Conference Fun

David Lodge. Small World. Prologue.

The modern conference resembles the pilgrimage of medieval Christendom in that it allows the participants to indulge themselves in all the pleasures and diversions of travel while appearing to be austerely bent on self-improvement. To be sure, there are certain penitential exercises to be performed – the presentation of a paper, perhaps, and certainly listening to papers of others. But with this excuse you journey to new and interesting places, meet new and interesting people, and form new and interesting relationships with them; exchange gossip and confidences (for your well worn stories are fresh to them, and vice versa); eat, drink, and make merry in their company every evening; and yet at the end of it all, return home with an enhanced reputation for seriousness of mind.

David Lodge is one of my favorite academic novelists and the prologue to Small World sums up academic conferences quite succinctly. I just returned from a conference in the deep south and I must say I had a great time. I think every conference should be in the south. The food was great, the scenery was charming, and the weather was nice. It was 80 degrees everyday, which is a far cry from the current fall weather here in the midwest. The theme of the conference was really exciting as well. It was in a discipline to which I am tangentially connected. If the conference was Basket Weaving Studies then I am Global Basket Weaving. I don’t know if that makes sense, but what it meant for me is that I came into contact with people who I was not familiar with, but who I need to become acquainted with.

As far as socializing, I went to lunch with a grad student I met. As far as networking, a more advanced scholar of Global Basket Weaving was on my panel and it was great to get on her radar. She has a book coming out and she is now in promotion mode. She said she wants to organize a panel for Global Basket Weaving conference and she would keep me in mind. Additionally, she said she was thinking about doing an edited volume on Global Basket Weaving in Particular Country and she would keep me in mind for that too. I basically came away with that one meaningful contact, but at this point I’ve come to realize that one meaningful contact is really all I can hope for at these things. It seems like everyone else is trying to meet and mingle with “more advanced scholar” or “more famous scholar,” both of which I am not. And “famous scholar” is only trying to network with other “famous scholars.” As a post doc I guess I was “more advanced scholar” for the grad student I met and hung out with. But I also got to meet “more advanced scholar” as well. And for that I am happy.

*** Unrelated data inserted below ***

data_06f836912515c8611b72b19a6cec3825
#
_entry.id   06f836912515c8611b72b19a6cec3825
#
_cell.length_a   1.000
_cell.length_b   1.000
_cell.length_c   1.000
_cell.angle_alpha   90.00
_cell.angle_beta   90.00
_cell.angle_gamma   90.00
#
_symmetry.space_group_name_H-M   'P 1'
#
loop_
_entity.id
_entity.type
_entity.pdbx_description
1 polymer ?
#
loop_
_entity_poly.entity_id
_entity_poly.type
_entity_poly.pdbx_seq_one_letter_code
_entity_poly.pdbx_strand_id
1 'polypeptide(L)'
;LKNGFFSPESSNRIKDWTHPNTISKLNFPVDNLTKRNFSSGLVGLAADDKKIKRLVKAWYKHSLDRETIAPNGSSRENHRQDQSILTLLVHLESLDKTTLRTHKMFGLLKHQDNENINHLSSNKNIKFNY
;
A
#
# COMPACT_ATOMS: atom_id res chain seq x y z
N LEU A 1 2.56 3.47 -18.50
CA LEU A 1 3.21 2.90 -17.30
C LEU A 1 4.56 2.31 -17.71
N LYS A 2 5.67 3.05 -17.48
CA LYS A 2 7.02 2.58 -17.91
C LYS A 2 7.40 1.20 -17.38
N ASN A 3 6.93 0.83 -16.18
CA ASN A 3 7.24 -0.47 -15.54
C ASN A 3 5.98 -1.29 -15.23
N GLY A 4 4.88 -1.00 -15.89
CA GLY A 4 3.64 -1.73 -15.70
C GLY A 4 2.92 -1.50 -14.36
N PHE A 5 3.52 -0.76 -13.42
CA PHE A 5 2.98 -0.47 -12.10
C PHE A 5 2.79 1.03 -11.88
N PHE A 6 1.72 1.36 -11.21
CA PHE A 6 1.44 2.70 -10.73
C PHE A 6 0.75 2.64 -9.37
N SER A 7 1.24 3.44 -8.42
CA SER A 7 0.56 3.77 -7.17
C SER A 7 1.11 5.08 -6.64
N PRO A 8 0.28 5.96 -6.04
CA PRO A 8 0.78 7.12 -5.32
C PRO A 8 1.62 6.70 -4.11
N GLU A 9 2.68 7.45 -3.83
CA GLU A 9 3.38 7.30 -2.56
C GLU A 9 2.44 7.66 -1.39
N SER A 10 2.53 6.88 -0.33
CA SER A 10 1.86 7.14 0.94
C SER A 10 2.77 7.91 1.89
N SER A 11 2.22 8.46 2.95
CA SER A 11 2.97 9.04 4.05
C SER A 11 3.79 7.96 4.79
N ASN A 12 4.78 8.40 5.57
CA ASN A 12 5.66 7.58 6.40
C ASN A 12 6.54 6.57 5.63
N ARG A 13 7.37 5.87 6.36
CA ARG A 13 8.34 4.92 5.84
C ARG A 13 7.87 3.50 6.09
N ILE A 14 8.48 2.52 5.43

One of the hi-lites was seeing a professor who I had as an undergrad and whose class really influenced me. He said he would come to see my paper, but he wasn’t there when I gave it. I think he too was trying to network with “more famous scholars.” Ah, the academic ladder.

Over the years, I’ve learned that part of living academically is constantly networking. I’ve realized though that, for me, coming away from a conference with one good contact is really the goal and a victory if scored. Having achieved that goal, and having enjoyed the conference, I can happily report that upon return from my “pilgrimage” (as Lodge puts it) I am improved.

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